# Usage¶

elora is a computer model to generate rankings and predictions from paired comparison time series data. It has obvious applications to sports, but the framework is general and can be used for numerous other purposes including consumer surveys and asset pricing.

## Overview¶

This is a brief overview of the elora Python package. See Theory for an explanation of the underlying math.

### 1. Initialization¶

First, import the Elora class.

from elora import Elora


Next, create a Elora class object and specify its constructor arguments.

elora_instance = Elora(k, scale=scale, commutes=commutes)


#### Parameters¶

• k (float) – At bare minimum, you’ll need to specify the rating update factor k which is the first and only positional argument. The k factor controls the magnitude of each rating update, with larger k values making the model more responsive to each comparison outcome. Its value should be chosen by minimizing the model’s predictive error.

• scale (float, optional) – The scale parameter sets the standard deviation $$\sigma$$ of the normal distribution $$\mathcal{N}(\mu, \sigma^2)$$ used to model paired comparison outcomes. If you make the scale parameter small, the predicted outcomes become more deterministic, and if you make it large the predictions become more uncertain. The default value is 1.

• commutes (bool, optional) – This parameter describes the expected behavior of the estimated values under label interchange. If commutes=False, it is assumed that the comparisons anti-commute under label interchange (default behavior), and if commutes=True, it is assumed they commute. For example, point totals require commutes=True and point spreads require commutes=False.

### 2. Training data¶

Each elora training input is a tuple of the form (time, label1, label2) and each training output is a single number value. This training data is passed to the model as four array_like objects of equal length:

• times is an array_like object of type np.datetime64 (or compatible string). It specifies the time at which the comparison was made.

• labels1 and labels2 are array_like objects of type string. They specify the first and second label names of the entities involved in the comparison.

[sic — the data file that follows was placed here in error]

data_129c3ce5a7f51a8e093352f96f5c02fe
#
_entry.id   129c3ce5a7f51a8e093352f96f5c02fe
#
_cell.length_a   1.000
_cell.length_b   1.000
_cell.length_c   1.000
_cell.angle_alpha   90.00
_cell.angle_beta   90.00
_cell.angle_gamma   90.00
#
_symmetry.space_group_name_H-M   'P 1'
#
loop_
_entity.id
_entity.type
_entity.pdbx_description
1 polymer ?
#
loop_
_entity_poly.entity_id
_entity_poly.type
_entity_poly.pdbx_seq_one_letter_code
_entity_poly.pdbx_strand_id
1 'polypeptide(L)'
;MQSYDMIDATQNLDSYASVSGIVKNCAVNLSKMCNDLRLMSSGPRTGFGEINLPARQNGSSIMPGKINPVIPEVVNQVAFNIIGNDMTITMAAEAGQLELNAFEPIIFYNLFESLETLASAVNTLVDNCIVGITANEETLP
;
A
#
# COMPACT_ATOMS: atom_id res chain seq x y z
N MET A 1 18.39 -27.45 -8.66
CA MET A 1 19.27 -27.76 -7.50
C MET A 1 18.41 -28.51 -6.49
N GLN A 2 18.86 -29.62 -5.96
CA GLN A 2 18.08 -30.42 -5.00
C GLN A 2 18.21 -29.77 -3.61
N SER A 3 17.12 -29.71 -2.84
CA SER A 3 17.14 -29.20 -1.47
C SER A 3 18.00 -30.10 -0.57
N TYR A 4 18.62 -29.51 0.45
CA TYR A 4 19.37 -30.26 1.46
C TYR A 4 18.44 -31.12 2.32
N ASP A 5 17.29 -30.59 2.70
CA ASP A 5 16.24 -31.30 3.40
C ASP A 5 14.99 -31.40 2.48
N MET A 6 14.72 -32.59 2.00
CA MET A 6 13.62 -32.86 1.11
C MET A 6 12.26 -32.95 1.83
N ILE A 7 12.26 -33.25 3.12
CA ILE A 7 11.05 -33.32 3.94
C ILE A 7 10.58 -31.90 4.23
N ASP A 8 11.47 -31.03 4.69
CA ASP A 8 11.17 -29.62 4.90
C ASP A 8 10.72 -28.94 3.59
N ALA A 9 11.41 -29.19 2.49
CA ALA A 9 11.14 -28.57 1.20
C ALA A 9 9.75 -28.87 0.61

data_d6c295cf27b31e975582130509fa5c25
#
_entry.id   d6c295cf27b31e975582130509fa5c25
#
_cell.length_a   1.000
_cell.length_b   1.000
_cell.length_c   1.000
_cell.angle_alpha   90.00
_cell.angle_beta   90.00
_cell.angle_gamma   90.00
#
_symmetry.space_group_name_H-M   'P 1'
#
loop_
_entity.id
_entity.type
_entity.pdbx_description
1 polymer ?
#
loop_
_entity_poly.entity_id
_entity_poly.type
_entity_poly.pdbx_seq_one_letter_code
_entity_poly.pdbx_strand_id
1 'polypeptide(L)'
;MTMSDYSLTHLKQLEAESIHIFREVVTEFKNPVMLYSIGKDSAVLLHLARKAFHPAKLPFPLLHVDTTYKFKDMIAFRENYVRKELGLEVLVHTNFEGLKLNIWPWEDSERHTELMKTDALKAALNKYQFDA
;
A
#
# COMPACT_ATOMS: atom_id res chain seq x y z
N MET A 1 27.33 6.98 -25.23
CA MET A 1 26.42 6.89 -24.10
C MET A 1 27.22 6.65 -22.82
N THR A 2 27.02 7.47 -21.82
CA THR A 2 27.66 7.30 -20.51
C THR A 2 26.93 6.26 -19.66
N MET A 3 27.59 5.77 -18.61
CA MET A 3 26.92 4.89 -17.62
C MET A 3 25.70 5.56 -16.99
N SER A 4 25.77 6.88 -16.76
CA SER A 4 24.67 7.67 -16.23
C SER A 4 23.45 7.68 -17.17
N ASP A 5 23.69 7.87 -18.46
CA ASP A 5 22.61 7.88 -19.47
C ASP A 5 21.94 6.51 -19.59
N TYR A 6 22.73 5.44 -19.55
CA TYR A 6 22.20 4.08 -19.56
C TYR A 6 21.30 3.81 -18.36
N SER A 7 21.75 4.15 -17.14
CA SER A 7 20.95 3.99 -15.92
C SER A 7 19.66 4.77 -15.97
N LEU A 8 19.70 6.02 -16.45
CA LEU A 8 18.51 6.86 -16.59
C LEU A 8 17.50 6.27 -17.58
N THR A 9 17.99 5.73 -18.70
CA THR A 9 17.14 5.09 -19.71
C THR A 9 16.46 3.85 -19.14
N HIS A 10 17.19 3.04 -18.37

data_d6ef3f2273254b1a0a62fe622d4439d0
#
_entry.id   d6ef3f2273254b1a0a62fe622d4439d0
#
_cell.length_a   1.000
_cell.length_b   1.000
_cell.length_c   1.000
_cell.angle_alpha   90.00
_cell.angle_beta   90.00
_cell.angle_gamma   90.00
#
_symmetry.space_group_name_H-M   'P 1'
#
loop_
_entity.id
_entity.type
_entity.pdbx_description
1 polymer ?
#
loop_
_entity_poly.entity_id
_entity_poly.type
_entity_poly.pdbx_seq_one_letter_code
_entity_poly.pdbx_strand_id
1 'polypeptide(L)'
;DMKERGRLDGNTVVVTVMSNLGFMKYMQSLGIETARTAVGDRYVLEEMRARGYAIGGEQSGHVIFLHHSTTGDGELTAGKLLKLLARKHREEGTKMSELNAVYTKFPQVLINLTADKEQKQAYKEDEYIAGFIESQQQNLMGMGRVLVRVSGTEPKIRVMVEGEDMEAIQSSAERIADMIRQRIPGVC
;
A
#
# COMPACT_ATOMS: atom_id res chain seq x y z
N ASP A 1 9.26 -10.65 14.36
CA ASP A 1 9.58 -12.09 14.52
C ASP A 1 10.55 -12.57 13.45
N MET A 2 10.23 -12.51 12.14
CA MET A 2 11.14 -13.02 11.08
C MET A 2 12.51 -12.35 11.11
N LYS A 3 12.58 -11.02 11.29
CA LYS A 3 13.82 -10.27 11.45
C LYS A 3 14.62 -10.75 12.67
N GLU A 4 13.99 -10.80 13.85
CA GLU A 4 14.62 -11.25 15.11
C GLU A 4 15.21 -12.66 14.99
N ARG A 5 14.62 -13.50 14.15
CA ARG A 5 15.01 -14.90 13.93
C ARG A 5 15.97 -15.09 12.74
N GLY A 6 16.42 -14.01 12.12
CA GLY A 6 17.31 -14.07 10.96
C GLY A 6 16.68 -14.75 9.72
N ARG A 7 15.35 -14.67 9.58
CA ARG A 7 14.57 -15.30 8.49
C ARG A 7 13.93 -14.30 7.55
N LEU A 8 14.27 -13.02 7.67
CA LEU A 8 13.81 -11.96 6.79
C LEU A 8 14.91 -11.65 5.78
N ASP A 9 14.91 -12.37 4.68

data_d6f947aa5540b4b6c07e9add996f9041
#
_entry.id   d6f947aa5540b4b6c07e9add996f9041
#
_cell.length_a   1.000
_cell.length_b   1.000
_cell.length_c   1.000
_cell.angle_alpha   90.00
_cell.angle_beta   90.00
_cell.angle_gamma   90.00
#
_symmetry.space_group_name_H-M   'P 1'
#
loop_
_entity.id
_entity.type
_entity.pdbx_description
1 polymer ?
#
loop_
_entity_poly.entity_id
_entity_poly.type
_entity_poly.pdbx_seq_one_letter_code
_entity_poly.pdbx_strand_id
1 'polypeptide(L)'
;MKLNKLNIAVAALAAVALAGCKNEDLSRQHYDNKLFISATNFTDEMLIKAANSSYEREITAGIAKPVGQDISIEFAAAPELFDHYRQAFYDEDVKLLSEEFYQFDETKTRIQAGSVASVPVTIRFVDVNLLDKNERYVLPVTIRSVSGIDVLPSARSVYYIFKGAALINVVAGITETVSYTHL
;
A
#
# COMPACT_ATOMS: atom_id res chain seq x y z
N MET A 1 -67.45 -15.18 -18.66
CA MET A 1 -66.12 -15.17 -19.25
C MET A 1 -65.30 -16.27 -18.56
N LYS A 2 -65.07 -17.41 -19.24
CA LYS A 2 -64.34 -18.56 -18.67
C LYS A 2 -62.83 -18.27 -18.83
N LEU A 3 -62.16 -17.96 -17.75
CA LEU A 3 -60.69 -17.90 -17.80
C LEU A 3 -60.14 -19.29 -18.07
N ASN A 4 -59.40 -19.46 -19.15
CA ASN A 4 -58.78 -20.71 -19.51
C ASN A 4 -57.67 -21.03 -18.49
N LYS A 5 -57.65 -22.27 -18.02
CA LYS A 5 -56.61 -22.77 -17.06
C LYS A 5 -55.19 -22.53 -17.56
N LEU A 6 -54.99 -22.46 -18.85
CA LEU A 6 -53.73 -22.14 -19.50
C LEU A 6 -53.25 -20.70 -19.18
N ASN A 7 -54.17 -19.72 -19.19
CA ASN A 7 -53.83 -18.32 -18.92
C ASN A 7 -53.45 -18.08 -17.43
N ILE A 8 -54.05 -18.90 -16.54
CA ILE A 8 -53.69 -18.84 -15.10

• values is an array_like object of type float. It specifies the numeric value of the comparison, e.g. the value of the point spread or point total.

Warning

It is assumed that the elements of each array match up, i.e. the n-th element of each array should correspond to the same comparison. It is not necessary that the comparisons are time ordered.

For example, the data used to train the model might look like the following:

times = ['2009-09-10', '2009-09-13', '2009-09-13']
labels1 = ['PIT', 'ATL', 'BAL']
labels2 = ['TEN', 'MIA', 'KC']
values = [3, 12, 14]


### 3. Model calibration¶

The model is calibrated by calling the fit function on the training data.

elora_instance.fit(times, labels1, labels2, values, biases=0)


Optionally, when training the model you can specify biases (float or array_like of floats). These are numbers which add to (or subtract from) the rating difference of each comparison, i.e.

$\Delta R = R_\text{label1} - R_\text{label2} + \text{bias}.$

These factors can be used to account for transient advantages and disadvantages such as weather and temporary injuries. Positive bias numbers increase the expected value of the comparison, and negative values decrease it. If biases is a single number, the bias factor is assumed to be constant for all comparisons. Otherwise, there must be a bias factor for every training input.

Note

The model automatically accounts for global spread bias such as that associated with home field advantage. To take advantage of this functionality, the label entries should be ordered such that the bias is alligned with the first (or second) label.

### 4. Making predictions¶

Once the model is fit to the training data, there are a number of different functions which can be called to generate predictions for new comparisons at arbitrary points in time.

At its most basic level, the model estimates for each comparison (matchup) the parameters $$\mu$$ and $$\sigma$$ of the normal distribution $$\mathcal{N}(\mu, \sigma^2)$$ used to model that matchup outcome. Once these parameters are known, the statistical properties of the comparison such as its mean value, PDF, and CDF are easily evaluated:

elora_instance.mean(times, labels1, labels2, biases=biases)

elora_instance.pdf(x, times, labels1, labels2, biases=biases)

elora_instance.cdf(x, times, labels1, labels2, biases=biases)


…as well as arbitrary percentiles (or quantiles) of the distribution

elora_instance.percentile([10, 50, 90], times, labels1, labels2, biases=biases)


and it can even draw samples from the estimated survival function probability distribution

elora_instance.sample(times, labels1, labels2, biases=biases, size=100)


Perhaps one of the most useful applications of the model is using its mean and median predictions to create rankings. This is aided by the rank function

elora_instance.rank(time)


which ranks the labels at the specified time according to their expected performance against an average opponent, i.e. an opponent with an average rating.

## Reference¶

### Main class¶

class elora.Elora.__init__(self, k, scale=1, commutes=False)

Elo regressor algorithm (elora)

Analytic implemention of margin-dependent Elo assuming normally distributed outcomes.

Author: J. Scott Moreland

Parameters
• k (float) – prefactor multiplying the rating exhanged between a pair of labels for a given comparison

• scale (float) – scale factor for the distribution used to model the outcome of the comparison variable; must be greater than 0

• commutes (bool) – true if comparisons commute under label interchange; false otherwise (default is false)

first_update_time

time of the first comparison

Type

np.datetime64